James Dean's death: Former CHP officer who investigated crash dies

CHP Officer Ron Nelson, shown around the time of the accident.
CHP Officer Ron Nelson, shown around the time of the accident. Courtesy of the Nelson family

Longtime Atascadero resident Ron Nelson, a Pearl Harbor survivor who gained even greater recognition for his role in the 1955 accident that transformed James Dean from actor to icon, has died. He was 94.

Nelson died Aug. 7, a week after suffering a stroke.

“He was a great father, and he was a very special man to a lot of people,” said son Rolfe Nelson, a former Atascadero mayor. “Everyone liked him.”

Ron Nelson was born April 25, 1918, on a farm just east of Coleharbor, N.D. He enlisted in the U.S. Navy in 1938 and was assigned to the USS Vestal, a repair ship that on Dec. 7, 1941, was tied up to the USS Arizona in Pearl Harbor. Nelson was playing tennis on the base when Japanese planes strafed the court, and later sank the Arizona and damaged the Vestal.

After the war, Nelson joined the California Highway Patrol. In 1952, he transferred to the CHP’s Paso Robles substation, where he responded to lots of accidents on the county’s narrow roadways.

In 1955, there had been 26 traffic deaths in the county by late September — but No. 27 would change Nelson’s life. On Sept. 30, he and CHP officer Ernie Tripke were dispatched to the junction of Highways 41 and 466 where a Ford sedan driven by a Cal Poly student had collided with Dean’s westbound Porsche Spyder.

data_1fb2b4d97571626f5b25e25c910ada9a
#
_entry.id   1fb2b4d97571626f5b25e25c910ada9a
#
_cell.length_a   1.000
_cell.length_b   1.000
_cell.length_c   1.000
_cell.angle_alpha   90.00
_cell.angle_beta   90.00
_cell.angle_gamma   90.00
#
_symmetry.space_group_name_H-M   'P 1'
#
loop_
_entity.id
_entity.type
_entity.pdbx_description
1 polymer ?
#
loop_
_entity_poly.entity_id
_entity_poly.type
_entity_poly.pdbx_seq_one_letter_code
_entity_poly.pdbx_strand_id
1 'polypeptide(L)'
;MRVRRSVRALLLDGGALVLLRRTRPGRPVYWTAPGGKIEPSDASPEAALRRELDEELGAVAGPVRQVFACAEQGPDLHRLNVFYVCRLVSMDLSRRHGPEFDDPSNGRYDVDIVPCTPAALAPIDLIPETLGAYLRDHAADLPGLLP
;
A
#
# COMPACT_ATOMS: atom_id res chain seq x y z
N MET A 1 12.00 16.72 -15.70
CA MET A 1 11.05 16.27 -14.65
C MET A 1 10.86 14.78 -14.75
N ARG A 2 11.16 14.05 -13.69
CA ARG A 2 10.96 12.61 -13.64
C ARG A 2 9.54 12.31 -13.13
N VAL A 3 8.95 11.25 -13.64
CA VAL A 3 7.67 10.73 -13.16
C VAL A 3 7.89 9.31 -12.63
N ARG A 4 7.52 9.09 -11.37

Nelson helped write what would become one of the most famous accident reports in CHP history. His photos of the crash site also became famous, though he didn’t profit from them and is rarely credited for their use: The actor’s roadster was crushed like an aluminum can — its dash twisted, making it appear the car had right-hand drive; the Porsche’s trunk was folded forward and its rear cowling was ripped open.

During a 26-year CHP career, Nelson dutifully discussed the Dean crash, but it wasn’t until “the last 10 or 15 years” that he began to really enjoy it, said his son.

“I think it gave him some notoriety and some attention,” Rolfe Nelson said. “Dad was very humble about everything that he did. If people wanted to talk about it, he would give them his opinion.”

And over the years he did just that.

He and Tripke, who died in 2010, were frequently called upon to share what they knew for new generations of James Dean fans. County supervisors in a 2005 resolution honored the investigating officers for their work in “one of the most notable accidents in San Luis Obispo County, reminding us of the absolute need to drive safely and responsibly at all times.”

Nelson is survived by his wife of 65 years, Genece; son Rolfe and wife Christine; daughter Jenell; four grandchildren; and six great-grandchildren.

A service of celebration and thanksgiving is scheduled 11 a.m. Aug. 25 at Atascadero United Methodist Church, 11605 El Camino Real, followed by a reception at Atascadero Elks Lodge No. 2733, 1516 El Camino Real.

Watch a video of Ron Nelson reading from the James Dean accident report »

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